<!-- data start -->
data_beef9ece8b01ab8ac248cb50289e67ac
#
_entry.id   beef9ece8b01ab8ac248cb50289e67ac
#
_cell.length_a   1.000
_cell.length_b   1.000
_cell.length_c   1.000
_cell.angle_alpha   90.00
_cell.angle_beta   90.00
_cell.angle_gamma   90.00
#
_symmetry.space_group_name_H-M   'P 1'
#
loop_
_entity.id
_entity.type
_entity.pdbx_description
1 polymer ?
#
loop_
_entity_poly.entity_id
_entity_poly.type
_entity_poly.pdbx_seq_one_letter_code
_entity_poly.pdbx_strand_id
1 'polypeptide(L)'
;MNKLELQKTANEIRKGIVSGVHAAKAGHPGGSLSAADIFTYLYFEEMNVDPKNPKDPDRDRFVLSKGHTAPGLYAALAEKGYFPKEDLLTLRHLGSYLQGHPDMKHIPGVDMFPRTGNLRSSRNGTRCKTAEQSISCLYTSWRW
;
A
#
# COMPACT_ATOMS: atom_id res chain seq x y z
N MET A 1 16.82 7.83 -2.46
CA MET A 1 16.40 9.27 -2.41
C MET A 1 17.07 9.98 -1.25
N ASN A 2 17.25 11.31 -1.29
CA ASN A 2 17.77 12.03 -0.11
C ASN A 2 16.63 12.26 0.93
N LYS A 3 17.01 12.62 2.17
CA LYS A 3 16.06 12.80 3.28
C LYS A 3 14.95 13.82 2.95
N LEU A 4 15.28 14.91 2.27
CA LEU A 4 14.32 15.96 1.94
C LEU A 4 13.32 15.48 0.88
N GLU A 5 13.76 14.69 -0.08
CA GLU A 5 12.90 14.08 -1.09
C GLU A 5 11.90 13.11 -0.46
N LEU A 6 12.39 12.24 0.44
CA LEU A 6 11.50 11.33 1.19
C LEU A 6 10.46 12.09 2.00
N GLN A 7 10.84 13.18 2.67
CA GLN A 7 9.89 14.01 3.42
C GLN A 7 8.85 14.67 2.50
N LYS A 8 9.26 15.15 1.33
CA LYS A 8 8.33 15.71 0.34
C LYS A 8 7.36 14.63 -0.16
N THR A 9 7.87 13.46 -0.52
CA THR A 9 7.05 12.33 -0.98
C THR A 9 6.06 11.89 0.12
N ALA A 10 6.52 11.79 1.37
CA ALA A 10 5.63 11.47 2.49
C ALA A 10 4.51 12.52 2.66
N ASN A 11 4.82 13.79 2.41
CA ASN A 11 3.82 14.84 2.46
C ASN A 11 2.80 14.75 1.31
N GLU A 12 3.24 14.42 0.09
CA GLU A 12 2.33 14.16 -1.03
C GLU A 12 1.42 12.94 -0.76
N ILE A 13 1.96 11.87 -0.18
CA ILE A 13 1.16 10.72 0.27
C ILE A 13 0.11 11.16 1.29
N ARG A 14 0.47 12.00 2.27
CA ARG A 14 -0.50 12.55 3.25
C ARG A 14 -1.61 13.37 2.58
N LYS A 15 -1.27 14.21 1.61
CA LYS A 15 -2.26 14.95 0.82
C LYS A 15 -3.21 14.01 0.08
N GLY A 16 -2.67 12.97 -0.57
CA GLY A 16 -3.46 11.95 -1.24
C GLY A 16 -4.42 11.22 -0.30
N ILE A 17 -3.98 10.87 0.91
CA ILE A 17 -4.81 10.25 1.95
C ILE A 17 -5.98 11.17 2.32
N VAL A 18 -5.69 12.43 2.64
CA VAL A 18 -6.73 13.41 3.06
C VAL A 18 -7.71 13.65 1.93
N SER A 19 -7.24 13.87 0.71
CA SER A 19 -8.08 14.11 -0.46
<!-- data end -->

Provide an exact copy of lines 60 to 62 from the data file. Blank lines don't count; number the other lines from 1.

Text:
C ALA A 10 4.51 12.52 2.66
N ASN A 11 4.82 13.79 2.41
CA ASN A 11 3.82 14.84 2.46